Munich (2005) is based on George Jonas' book "Vengeance". It purports to tell the true story of vengeance taken against the Black September terrorists using a supposed former Mossad agent named Yuval Aviv as Jonas' main source. The Israeli intelligence community has denied Aviv's claims, saying he is a fraud. Aviv counters this by saying that they would deny him anyway.
The role of Avner was written with Eric Bana in mind.
In the opening segment of the movie, there is a brief shot of two Israeli girls watching TV appearing twice. The one of the left is Steven Spielberg's daughter Sasha Spielberg.
The film crews called the shooting of the movie as a "race against the clock". In order to have the film ready by Christmas for Academy Awards consideration, Steven Spielberg and editor Michael Kahn devised an editing schedule in which:
  • 1) All of the scenes in Malta and Hungary shot in twelve weeks were edited on the spot. Each day Spielberg would review an edited scene shot two days earlier.
  • 2) Two copies of the edited scene were sent out, one to John Williams for music and the other to Ben Burtt for sound effects.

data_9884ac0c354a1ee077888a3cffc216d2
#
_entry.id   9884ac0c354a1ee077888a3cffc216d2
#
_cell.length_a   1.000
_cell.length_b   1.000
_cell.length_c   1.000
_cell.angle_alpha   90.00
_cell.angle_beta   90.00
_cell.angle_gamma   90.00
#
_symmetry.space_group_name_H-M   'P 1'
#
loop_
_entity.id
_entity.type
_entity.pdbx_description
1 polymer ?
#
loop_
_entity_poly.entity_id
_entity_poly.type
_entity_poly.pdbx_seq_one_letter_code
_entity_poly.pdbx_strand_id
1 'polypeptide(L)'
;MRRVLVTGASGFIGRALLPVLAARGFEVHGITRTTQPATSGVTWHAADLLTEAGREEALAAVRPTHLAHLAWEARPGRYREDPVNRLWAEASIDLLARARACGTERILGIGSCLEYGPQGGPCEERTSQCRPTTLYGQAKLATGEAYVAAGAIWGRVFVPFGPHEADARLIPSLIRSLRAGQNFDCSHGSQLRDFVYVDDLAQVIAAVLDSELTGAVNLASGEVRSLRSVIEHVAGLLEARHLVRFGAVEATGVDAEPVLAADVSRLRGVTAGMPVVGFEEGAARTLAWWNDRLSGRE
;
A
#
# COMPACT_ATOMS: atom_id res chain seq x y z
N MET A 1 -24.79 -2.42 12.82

• 3) The Paris and New York scenes were edited two weeks after photography and the final cut was readied after another two weeks.
The time span between the start of production to the release date in December of 2005 was less than six months.
Two days before filming his final scene, Ossie Beck, who portrayed Eliezaar Halfin, discovered that his grandfather had been in Mossad.
In a rare instance of his Steven Spielberg did not make any promotions and interviews for this movie.
The role of Ephraim was intended for Ben Kingsley but he backed out due to a change to the ending of Steven Spielberg's earlier film The Terminal (2004). It caused the start of the production to be pushed back a few weeks later, thus conflicting with Kingsley's work schedule on Roman Polanski's Oliver Twist (2005).
The film stars a later James Bond (Daniel Craig) and one former (Michael Lonsdale) and a later (Mathieu Amalric) Bond villain. Lonsdale and Amalric's characters are father and son in film.